Daily brief: Afghanistan world’s second-most corrupt country, says watchdog
The New America Foundation is seeking a Counterterrorism Fellow to work with Steve Coll and Peter Bergen. For more information visit here. New America is also seeking spring interns for the American Strategy Program and Nuclear Strategy and Nonproliferation Initiative. With bags of gold On the heels of yesterday’s announcement that Afghanistan is forming a ...
The New America Foundation is seeking a Counterterrorism Fellow to work with Steve Coll and Peter Bergen. For more information visit here. New America is also seeking spring interns for the American Strategy Program and Nuclear Strategy and Nonproliferation Initiative.
With bags of gold
On the heels of yesterday’s announcement that Afghanistan is forming a new crime unit to address the pervasive corruption in the country after insistent calls from international leaders that President Hamid Karzai improve governance, a watchdog group has ranked Afghanistan the world’s second-most corrupt country, surpassed only by Somalia (AP, Al Jazeera, AP, BBC, Reuters). The full results of the 2009 Corruption Perceptions Index, which measures perceived levels of public sector corruption by drawing on surveys of businesses and experts, are available from Transparency International (TI).
A new British Army field manual reportedly instructs soldiers to buy off potential militant recruits with “bags of gold,” though cautions that distributing cash must be done wisely to prevent the distortion of local economies, and also encourages “short-term, labor-intensive” projects in Afghanistan as the “best way” to disrupt extremist recruitment (Times of London, Telegraph). The manual, which will be taught to new officers, says that Army commanders should talk to Taliban militants “with blood on their hands” in order to speed up the end of the conflict.
Step by step
Last night at a banquet in London, U.K. Prime Minister Gordon Brown offered to host an international summit early next year to discuss a “timetable” for transferring control “district by district” to Afghan security forces (Telegraph, Reuters, Guardian, Times of London, BBC, Financial Times). The head of NATO, Anders Fogh Rasmussen, said this morning that he expects “substantially more forces” for Afghanistan to be announced “in a few weeks,” though he too emphasized that the troop increase is part of a wider plan to hand over power to the Afghans (AFP, Reuters). And Iran’s foreign minister said yesterday that a regional approach to help “solve” Afghanistan is needed, citing Lebanon as an example (AFP).
Yesterday’s rocket attack on a bazaar northeast of Kabul that resulted in the death of 12 civilians and was presumably aimed at a nearby meeting of local leaders and French military forces highlights insecurity in eastern Afghanistan, according to a provincial police chief (AP, New York Times, AP, Pajhwok). A Taliban spokesman denied responsibility for the attack, which is not uncommon in cases that result in civilian casualties. An account of a battle between coalition forces with attack helicopters and Taliban militants in the eastern Afghan province of Zabul illustrates some of the details of war, and some Afghan interpreters working with British troops claim they are being “abandoned” after being wounded (McClatchy, Telegraph).
Into the caves
The Pakistani Army flew journalists this morning to Sararogha, a key strategic town in South Waziristan, on the one-month mark of the military operations to announce that the army has secured “major town and population centers” and killed more than 550 militants (Reuters, AFP, Geo TV, Pajhwok). Independent verification of claims in the region is all but impossible because reporters and aid workers are barred from the region except on occasional guided trips, and a Pakistani spokesman warned that Taliban fighters have escaped into neighboring tribal agencies. The chief of the Taliban in the Swat Valley, Maulana Fazlullah, told BBC Urdu that he has also safely escaped to Afghanistan (BBC).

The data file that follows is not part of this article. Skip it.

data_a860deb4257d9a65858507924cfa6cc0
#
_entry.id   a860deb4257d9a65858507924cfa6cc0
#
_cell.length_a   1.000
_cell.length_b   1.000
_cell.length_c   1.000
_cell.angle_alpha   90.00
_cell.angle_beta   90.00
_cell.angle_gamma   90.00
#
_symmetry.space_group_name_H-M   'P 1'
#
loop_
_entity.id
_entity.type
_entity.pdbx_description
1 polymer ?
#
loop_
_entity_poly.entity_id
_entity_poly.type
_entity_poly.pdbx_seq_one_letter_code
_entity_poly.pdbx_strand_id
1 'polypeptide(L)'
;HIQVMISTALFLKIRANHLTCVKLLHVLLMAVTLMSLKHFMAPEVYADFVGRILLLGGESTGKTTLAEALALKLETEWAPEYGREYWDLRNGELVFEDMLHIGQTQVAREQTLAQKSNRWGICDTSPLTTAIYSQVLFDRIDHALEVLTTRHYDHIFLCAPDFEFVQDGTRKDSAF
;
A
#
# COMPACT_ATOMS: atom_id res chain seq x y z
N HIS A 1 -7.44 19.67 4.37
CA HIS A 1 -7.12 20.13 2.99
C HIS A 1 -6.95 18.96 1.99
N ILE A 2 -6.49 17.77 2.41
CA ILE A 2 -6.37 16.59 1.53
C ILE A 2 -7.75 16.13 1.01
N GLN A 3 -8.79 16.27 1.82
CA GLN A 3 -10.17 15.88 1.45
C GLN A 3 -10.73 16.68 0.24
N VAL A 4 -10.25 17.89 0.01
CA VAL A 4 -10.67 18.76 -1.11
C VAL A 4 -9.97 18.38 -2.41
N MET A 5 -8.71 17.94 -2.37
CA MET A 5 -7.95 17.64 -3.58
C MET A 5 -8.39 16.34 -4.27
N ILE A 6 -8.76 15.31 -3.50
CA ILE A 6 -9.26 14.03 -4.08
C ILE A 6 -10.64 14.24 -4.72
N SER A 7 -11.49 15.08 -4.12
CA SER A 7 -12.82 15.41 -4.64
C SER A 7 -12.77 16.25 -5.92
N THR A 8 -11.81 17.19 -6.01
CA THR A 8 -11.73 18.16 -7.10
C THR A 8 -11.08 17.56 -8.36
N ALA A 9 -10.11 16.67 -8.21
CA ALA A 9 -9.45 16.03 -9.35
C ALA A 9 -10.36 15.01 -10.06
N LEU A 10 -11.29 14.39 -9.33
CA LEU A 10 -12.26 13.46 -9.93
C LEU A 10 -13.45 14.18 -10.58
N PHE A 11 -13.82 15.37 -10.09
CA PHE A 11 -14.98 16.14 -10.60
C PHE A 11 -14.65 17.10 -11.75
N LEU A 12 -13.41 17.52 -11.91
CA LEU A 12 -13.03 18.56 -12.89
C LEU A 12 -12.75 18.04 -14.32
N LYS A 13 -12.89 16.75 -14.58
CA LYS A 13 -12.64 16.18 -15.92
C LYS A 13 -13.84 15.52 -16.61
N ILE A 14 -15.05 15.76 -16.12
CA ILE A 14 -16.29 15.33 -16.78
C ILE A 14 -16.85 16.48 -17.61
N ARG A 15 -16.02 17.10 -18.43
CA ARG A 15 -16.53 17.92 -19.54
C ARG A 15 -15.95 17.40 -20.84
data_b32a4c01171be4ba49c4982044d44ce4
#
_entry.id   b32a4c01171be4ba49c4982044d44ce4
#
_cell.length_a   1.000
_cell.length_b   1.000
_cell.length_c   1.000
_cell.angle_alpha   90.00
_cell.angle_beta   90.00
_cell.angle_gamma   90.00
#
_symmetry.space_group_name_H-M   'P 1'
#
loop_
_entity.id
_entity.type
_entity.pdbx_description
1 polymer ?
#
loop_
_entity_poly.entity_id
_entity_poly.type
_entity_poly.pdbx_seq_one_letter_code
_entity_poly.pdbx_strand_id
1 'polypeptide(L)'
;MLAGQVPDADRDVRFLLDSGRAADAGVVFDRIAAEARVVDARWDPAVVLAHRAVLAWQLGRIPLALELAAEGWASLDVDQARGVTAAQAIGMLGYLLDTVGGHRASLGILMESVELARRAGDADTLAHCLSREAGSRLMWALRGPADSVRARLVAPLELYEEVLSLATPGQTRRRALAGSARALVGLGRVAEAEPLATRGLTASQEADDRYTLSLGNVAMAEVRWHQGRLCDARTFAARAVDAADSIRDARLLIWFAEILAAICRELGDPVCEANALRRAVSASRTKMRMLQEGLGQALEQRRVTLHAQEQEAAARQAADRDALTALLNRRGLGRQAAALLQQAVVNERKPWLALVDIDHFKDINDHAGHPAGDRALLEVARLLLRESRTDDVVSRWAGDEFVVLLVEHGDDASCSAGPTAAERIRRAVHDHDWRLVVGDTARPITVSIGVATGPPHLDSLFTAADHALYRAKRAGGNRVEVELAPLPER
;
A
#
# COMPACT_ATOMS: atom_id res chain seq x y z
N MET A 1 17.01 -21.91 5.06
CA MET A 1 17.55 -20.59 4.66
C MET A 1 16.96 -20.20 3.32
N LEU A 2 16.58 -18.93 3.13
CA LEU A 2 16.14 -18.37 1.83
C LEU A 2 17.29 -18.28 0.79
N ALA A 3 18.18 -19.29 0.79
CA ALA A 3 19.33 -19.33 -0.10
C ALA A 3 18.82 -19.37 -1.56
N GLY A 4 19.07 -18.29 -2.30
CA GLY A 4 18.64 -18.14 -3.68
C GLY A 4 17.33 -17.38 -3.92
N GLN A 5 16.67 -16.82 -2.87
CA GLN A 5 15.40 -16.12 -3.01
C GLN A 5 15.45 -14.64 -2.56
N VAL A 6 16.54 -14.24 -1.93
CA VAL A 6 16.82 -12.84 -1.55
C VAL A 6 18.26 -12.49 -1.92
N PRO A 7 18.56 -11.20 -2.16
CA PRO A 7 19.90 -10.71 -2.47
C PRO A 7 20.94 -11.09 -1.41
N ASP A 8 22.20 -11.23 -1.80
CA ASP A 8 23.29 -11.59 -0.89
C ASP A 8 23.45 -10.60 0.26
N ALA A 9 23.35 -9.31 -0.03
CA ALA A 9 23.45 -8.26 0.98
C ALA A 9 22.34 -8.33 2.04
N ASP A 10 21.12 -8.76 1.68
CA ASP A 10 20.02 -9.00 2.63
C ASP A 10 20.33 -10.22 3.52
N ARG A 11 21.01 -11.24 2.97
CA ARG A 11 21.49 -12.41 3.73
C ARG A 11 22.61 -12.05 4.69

A bomb today targeting a local police chief in Quetta, the capital of Pakistan’s southern Baluchistan province, has killed one and wounded about eight others, demonstrating militants’ reach across the country, though the attack has not yet been claimed; Baluchi nationalists and the Taliban are active in the area (BBC, Dawn, AP, Geo TV, Pajhwok). Quetta police later arrested three alleged potential suicide bombers, aged 17 to 27, and recovered a large cache of explosives and weapons (Dawn).
Taliban militants blew up a girls’ school in Khyber earlier today, the third such attack in a month, underlining the extremists’ continued targeting of education in the country (AFP, Dawn, Pajhwok). Militants have destroyed hundreds of schools, mostly for girls, in recent years. And increasing violence in Punjab, home to Pakistan’s biggest bank and generating more than half of the country’s economic growth, has investors and businessmen worried (Bloomberg).
Top chef: Afghanistan
An American chef at a base in Kandahar, in Afghanistan’s insurgency-ridden south, is a long way from his previous career in the Ritz Carlton in Orlando, FL (ABC News). Though half a world away, soldiers in Kandahar say they feel more at home because of days like “Soul Food Thursdays” in Afghanistan.
Sign up here to receive the daily brief in your inbox.
More from Foreign Policy
A New Multilateralism
How the United States can rejuvenate the global institutions it created.
America Prepares for a Pacific War With China It Doesn’t Want
Embedded with U.S. forces in the Pacific, I saw the dilemmas of deterrence firsthand.
The Endless Frustration of Chinese Diplomacy
Beijing’s representatives are always scared they could be the next to vanish.
The End of America’s Middle East
The region’s four major countries have all forfeited Washington’s trust.